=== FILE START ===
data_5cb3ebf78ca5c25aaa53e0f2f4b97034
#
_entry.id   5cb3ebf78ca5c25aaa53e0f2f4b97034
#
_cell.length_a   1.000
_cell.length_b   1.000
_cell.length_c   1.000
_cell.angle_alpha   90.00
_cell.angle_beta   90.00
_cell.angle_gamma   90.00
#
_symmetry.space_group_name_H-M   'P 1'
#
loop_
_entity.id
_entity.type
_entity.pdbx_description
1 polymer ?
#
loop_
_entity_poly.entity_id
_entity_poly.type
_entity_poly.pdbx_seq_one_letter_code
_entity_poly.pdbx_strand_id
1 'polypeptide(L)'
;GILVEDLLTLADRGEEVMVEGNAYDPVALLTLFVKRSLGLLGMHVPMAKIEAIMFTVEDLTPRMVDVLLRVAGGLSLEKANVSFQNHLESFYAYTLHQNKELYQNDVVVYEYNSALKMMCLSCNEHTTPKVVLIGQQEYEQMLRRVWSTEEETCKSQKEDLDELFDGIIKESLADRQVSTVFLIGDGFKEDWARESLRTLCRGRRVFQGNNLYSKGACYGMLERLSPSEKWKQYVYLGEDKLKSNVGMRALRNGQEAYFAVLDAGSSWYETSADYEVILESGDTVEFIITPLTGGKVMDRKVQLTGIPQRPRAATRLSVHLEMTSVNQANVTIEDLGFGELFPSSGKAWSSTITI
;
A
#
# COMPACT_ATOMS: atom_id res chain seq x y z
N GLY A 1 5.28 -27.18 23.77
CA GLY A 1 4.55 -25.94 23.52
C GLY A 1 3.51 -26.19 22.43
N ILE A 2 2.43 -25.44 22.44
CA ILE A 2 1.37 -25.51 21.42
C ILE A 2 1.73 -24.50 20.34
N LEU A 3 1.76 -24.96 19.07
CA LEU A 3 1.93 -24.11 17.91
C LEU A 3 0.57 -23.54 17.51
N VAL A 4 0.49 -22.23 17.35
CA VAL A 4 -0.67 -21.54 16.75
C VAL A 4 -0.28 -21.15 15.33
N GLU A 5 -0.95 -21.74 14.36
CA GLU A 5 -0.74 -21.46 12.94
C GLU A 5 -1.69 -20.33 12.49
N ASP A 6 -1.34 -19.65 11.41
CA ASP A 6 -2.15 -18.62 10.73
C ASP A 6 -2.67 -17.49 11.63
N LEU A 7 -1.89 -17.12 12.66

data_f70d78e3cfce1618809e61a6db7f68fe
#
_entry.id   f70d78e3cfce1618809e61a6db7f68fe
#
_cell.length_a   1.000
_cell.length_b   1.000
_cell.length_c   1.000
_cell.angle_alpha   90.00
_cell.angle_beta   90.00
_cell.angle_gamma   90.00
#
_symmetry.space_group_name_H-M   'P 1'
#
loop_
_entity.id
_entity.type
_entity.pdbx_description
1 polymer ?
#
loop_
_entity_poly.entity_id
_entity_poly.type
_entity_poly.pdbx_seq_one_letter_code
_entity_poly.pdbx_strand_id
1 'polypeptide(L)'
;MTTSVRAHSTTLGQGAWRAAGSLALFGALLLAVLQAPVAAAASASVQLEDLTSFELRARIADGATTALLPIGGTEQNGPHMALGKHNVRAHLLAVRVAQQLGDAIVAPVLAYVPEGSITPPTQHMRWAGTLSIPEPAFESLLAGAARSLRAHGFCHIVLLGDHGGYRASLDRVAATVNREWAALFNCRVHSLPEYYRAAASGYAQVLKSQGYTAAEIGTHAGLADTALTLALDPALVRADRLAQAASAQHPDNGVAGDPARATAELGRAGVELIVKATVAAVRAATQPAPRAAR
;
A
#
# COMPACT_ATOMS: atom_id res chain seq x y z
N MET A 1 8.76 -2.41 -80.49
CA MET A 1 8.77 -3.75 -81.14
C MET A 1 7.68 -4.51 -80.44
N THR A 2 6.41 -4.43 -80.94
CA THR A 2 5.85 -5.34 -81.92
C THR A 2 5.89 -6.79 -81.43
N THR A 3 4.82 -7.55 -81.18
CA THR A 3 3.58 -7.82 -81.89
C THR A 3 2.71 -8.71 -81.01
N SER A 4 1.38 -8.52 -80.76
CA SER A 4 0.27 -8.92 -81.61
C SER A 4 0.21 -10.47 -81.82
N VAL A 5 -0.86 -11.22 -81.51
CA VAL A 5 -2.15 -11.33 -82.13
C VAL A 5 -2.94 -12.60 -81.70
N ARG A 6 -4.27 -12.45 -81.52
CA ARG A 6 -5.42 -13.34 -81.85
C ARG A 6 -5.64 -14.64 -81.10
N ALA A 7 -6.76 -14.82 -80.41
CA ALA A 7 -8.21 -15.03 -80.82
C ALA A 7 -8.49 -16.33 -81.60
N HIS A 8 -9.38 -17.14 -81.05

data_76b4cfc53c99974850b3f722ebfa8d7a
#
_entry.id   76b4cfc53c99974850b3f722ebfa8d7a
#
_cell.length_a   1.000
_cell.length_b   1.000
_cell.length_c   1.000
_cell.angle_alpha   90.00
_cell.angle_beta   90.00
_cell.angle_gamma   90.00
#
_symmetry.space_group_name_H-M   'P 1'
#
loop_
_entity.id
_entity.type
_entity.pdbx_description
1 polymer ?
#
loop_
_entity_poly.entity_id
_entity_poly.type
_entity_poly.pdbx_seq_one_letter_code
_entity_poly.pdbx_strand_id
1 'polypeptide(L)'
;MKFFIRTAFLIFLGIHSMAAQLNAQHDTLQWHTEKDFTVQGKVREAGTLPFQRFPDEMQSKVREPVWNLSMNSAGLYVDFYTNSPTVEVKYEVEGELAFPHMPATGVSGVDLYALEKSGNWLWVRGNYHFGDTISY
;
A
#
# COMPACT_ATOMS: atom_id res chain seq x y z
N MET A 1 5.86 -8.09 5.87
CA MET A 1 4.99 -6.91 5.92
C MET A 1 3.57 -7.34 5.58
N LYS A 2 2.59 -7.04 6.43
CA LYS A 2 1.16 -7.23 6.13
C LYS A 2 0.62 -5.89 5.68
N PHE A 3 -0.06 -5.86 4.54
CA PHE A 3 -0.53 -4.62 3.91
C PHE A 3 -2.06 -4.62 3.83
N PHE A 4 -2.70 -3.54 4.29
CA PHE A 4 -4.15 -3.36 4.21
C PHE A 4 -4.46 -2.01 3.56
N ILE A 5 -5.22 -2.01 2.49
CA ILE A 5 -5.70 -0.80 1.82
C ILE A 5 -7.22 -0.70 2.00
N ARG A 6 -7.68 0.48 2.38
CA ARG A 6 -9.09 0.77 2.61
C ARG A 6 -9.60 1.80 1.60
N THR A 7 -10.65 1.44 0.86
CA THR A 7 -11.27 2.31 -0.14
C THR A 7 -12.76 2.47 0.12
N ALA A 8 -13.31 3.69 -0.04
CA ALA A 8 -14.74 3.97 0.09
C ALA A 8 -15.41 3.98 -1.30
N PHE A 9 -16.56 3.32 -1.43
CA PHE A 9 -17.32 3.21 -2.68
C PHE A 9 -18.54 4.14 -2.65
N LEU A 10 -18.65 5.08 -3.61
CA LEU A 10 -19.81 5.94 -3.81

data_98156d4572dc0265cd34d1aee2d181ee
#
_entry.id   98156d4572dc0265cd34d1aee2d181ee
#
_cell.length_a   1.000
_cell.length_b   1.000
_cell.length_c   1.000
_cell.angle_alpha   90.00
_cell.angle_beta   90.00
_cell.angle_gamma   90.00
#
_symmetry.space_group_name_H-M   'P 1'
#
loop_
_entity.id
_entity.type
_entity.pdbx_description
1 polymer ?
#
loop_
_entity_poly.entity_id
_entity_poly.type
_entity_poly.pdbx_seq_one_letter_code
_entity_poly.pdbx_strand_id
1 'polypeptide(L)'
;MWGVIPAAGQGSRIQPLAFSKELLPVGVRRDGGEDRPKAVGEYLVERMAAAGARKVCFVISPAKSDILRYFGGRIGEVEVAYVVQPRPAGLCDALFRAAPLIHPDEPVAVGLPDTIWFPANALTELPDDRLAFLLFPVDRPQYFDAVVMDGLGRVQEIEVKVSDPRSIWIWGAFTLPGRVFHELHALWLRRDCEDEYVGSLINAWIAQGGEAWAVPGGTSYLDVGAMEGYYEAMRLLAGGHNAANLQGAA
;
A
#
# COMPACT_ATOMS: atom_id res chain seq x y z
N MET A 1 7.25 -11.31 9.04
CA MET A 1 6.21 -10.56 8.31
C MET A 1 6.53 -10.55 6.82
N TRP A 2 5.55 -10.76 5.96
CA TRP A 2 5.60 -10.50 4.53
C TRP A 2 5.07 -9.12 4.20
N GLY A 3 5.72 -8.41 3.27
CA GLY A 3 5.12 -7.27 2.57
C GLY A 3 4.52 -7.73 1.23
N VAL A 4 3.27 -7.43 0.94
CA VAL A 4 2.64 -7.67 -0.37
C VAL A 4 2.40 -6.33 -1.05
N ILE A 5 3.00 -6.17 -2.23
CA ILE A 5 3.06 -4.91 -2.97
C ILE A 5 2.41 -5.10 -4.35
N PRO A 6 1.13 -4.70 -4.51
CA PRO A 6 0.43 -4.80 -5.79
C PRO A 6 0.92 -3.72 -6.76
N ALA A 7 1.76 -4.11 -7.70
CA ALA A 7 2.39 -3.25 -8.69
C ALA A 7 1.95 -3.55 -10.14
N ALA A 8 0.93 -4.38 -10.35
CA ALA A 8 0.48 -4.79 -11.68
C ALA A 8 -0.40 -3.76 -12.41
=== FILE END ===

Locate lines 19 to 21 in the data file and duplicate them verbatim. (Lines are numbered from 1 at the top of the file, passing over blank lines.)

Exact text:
#
loop_
_entity_poly.entity_id